0

If your primary concern is a drop in your credit score, go to a mortgage broker instead of multiple banks and finance companies. Each time you ask a bank or financial institution for a loan, they do a hard pull on your credit rating which costs you a couple of points. Visit a dozen lenders and you'll lose 24 points. You will also be signalling to lenders ...


0

Look at the offer carefully. If they are going to cut you a check and write off the car, they are buying your damaged car from you for $958. Look in the offer for a "shotgun clause". A shotgun clause allows you to reverse the offer and pay the insurance company $958 to buy the car in ts current state and fix it yourself without going through an insurance ...


1

I find comfort in putting them into the fireplace. For the truly paranoid, there's nothing like turning paper to ashes.


3

Unused checks can be discarded as soon as you no longer need them. No need to return them to the bank, just tear/shred and dispose of as paper.


2

I concur that you should probably go with option 1. And that is coming from a guy that refinanced all three of his properties with down to 20% equity 3 years ago to lock in either 4% 30 year fixed or 2.75% 15 year mortgage. And I will not pay them off early because I do think I can do better than that in the market even if inflation is 0% for the next 30 ...


4

Property for personal use cannot be sold at loss for tax purposes. I.e.: if the condo was the one you lived in, and not in investment/rental property, then that loss is useless for tax purposes and cannot offset any other gain or income. If the condo was a rental/investment, then the loss is considered capital loss and can offset capital gain. You can only ...


4

It depends on the State law, but in most sales tax is applied before any discount by the merchant, but after manufacturer's discount. However, Groupon voucher in this case is not a discount, it is a credit, i.e.: form of payment. It doesn't affect the price. Thus the sales tax would apply to the whole amount ($20) and added to the total bill. You should be ...


1

These deals do not account for tax, unless it's for an online purchase. e.g. a deal for a piece of tech hardware, shipped, would have to account for tax, if it applies. In this case, the restaurant would present you with the bill for $21.60, show the $20 credit, and expect you to pay $1.60 for the tax, and add a tip, based on the $20 worth of food you ate. ...


0

From India Tax point of view: Some one else may give the US tax treatment. Refer to this similar question what taxes I need to pay in India Capital Gains. My accountant never asked or reported the bought property in taxes- should he reported in taxes?Did he do wrong not reporting should I report the property in my next year taxes? If you mean ...


6

For Option 2 - do you really think you can guarantee an average return of 8% here. Historical returns are no guarantee of future returns. Even if you could get higher returns for option 2 than the interest rate on the mortgage, are you able to cover all the additional fees with the PMI in placing such a low down payment? The wiser choice in my opinion ...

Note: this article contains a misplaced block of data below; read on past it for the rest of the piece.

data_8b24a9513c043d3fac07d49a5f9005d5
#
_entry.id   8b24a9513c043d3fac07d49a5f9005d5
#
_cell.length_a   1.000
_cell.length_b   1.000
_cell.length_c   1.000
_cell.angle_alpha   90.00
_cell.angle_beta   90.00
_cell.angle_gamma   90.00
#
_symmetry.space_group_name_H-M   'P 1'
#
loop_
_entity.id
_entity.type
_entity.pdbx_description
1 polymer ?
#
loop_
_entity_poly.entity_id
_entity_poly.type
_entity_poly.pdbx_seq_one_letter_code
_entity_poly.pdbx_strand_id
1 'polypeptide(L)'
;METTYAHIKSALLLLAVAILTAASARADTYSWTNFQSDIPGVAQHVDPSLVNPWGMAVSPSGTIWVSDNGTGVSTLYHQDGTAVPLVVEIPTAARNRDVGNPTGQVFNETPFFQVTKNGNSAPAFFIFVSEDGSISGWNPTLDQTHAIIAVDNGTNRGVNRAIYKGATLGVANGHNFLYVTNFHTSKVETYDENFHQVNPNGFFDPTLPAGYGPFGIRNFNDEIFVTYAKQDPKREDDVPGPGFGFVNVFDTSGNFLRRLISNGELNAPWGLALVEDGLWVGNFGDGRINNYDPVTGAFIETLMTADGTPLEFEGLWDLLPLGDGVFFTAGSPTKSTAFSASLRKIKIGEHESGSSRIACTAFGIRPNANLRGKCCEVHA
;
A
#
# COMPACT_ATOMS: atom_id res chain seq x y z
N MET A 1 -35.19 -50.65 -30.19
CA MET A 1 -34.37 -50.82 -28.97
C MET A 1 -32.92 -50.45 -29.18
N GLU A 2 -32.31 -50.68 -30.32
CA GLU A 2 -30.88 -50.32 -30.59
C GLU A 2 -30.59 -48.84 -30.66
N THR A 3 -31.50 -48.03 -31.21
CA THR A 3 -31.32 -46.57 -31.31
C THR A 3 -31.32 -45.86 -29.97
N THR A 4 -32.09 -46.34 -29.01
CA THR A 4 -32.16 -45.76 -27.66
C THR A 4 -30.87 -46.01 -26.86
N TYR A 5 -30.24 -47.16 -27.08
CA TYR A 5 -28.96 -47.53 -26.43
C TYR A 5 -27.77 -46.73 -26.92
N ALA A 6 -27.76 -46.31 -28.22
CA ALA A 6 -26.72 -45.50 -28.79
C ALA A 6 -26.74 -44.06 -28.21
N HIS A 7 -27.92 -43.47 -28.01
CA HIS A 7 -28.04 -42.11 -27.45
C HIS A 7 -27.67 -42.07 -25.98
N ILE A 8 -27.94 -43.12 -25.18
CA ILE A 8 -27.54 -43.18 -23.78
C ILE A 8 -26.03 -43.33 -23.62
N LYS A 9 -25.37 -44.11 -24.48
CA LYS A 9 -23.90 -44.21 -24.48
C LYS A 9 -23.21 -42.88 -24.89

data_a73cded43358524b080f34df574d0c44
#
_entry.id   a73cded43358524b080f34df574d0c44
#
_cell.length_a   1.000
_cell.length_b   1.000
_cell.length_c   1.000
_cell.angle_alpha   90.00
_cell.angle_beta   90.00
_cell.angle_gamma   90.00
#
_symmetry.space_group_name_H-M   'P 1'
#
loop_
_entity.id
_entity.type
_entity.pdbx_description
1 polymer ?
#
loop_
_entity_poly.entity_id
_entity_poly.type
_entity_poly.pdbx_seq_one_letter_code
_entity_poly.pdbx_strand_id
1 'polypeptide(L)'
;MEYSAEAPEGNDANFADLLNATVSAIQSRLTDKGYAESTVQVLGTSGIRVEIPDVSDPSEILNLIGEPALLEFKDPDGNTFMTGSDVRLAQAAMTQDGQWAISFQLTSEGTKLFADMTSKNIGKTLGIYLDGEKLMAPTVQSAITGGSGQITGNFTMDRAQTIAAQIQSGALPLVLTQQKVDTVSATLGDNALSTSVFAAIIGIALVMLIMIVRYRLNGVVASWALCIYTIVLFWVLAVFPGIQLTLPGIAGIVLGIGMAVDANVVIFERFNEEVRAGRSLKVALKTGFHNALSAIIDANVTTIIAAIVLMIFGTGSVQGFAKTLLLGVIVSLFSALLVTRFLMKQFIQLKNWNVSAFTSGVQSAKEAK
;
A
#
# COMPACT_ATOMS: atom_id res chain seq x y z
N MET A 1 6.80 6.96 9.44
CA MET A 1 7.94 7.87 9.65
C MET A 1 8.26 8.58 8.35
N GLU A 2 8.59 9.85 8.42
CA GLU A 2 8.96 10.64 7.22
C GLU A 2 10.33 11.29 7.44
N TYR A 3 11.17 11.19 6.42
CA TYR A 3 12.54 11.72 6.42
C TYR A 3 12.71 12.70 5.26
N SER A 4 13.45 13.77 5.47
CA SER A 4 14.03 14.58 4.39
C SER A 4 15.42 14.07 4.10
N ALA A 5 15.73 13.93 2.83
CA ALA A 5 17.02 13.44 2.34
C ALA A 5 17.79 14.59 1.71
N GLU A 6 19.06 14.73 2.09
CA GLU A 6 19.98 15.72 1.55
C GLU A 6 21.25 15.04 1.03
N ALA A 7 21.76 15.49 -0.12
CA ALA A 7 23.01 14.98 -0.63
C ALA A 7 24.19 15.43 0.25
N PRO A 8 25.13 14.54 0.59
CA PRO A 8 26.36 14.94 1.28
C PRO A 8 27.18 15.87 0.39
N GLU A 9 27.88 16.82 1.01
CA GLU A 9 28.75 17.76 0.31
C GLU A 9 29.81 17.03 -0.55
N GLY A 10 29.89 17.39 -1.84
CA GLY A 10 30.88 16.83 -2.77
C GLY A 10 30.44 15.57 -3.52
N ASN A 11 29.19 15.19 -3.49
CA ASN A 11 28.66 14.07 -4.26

8

There's nothing to rebalance, the index fund rebalances itself to continue matching the index. However, you need to understand that such an investment is not diversified and you only invest in a very specific market, and very specific stocks on that market. S&P 500 is large (500 different companies, most of the time), but still not as broadly ...


1

This should be covered in the text of your policy. Either an inflation adjustment is built into it, or not. If it is, your premiums will go up in parallel with the value insured. If not, the policy will lose real value until/unless you explicitly adjust it upward by submitting a new appraisal and having them adjust the insurance coverage and premium rate. ...


2

From Income Taxes And Your Social Security Benefits: I'd say "no", but you didn't mention if you had any other income.


0

You can have multiple $2500/yr contributions from multiple employers http://www.irs.gov/pub/irs-drop/n-12-40.pdf See bottom of page 5 through top of page 6 "However, an employee employed by two or more employers that are not members of the same controlled group may elect up to $2,500 (as indexed for inflation) under each employer’s health FSA. "


2

Once the payment is in your account, you'll have to contact the person that made it and ask them what to do. I've had a client pay me twice for the same invoice, and they simply said to keep it and apply the overpay as a credit to my next invoice. But the bank typically won't reverse the transaction (nor would the sender be able to have the bank reverse it ...


1

There's no reason for the employer not to deduct the whole amount before you leave. The FSA salary deduction has to be periodical, but it doesn't have to be calculated over a year. It just means that an equal amount will be deducted from your every paycheck, and if the employer (and you) know that your last paycheck is on June 30th even before the year ...


0

While you have found a way to possibly gain $1275 in tax free income, you are also risking $1275 if you end up not using the money you contributed. You will have to find a way to have that much in medical expenses by your retirement date or you will leave some money in the Flexible Spending Account. There are risks you take with these accounts (use it or ...